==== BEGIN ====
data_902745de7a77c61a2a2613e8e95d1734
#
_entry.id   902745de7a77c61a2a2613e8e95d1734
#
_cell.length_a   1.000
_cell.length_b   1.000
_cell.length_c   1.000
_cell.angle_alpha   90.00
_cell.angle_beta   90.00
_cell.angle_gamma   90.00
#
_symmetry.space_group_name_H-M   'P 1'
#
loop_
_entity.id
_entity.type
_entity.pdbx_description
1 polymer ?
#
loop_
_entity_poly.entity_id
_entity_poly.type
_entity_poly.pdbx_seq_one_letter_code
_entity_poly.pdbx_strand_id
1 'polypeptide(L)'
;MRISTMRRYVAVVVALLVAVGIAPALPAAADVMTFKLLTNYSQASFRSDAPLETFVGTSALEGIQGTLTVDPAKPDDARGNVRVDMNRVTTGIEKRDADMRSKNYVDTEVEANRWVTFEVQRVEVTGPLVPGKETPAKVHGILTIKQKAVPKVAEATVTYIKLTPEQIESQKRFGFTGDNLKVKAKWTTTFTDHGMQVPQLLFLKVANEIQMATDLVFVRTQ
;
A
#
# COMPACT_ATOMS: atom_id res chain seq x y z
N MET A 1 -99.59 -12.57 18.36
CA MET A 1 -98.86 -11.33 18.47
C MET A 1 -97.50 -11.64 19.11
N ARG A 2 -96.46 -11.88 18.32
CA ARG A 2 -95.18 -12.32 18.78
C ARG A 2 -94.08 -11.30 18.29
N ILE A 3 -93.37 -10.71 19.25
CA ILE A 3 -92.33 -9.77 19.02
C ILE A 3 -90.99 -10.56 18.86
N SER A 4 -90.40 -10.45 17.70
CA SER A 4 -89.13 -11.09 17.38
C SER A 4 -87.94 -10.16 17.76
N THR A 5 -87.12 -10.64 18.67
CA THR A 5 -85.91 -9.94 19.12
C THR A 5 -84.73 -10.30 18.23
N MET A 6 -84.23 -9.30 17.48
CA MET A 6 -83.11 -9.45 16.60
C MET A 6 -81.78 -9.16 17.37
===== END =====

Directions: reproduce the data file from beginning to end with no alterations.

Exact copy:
data_902745de7a77c61a2a2613e8e95d1734
#
_entry.id   902745de7a77c61a2a2613e8e95d1734
#
_cell.length_a   1.000
_cell.length_b   1.000
_cell.length_c   1.000
_cell.angle_alpha   90.00
_cell.angle_beta   90.00
_cell.angle_gamma   90.00
#
_symmetry.space_group_name_H-M   'P 1'
#
loop_
_entity.id
_entity.type
_entity.pdbx_description
1 polymer ?
#
loop_
_entity_poly.entity_id
_entity_poly.type
_entity_poly.pdbx_seq_one_letter_code
_entity_poly.pdbx_strand_id
1 'polypeptide(L)'
;MRISTMRRYVAVVVALLVAVGIAPALPAAADVMTFKLLTNYSQASFRSDAPLETFVGTSALEGIQGTLTVDPAKPDDARGNVRVDMNRVTTGIEKRDADMRSKNYVDTEVEANRWVTFEVQRVEVTGPLVPGKETPAKVHGILTIKQKAVPKVAEATVTYIKLTPEQIESQKRFGFTGDNLKVKAKWTTTFTDHGMQVPQLLFLKVANEIQMATDLVFVRTQ
;
A
#
# COMPACT_ATOMS: atom_id res chain seq x y z
N MET A 1 -99.59 -12.57 18.36
CA MET A 1 -98.86 -11.33 18.47
C MET A 1 -97.50 -11.64 19.11
N ARG A 2 -96.46 -11.88 18.32
CA ARG A 2 -95.18 -12.32 18.78
C ARG A 2 -94.08 -11.30 18.29
N ILE A 3 -93.37 -10.71 19.25
CA ILE A 3 -92.33 -9.77 19.02
C ILE A 3 -90.99 -10.56 18.86
N SER A 4 -90.40 -10.45 17.70
CA SER A 4 -89.13 -11.09 17.38
C SER A 4 -87.94 -10.16 17.76
N THR A 5 -87.12 -10.64 18.67
CA THR A 5 -85.91 -9.94 19.12
C THR A 5 -84.73 -10.30 18.23
N MET A 6 -84.23 -9.30 17.48
CA MET A 6 -83.11 -9.45 16.60
C MET A 6 -81.78 -9.16 17.37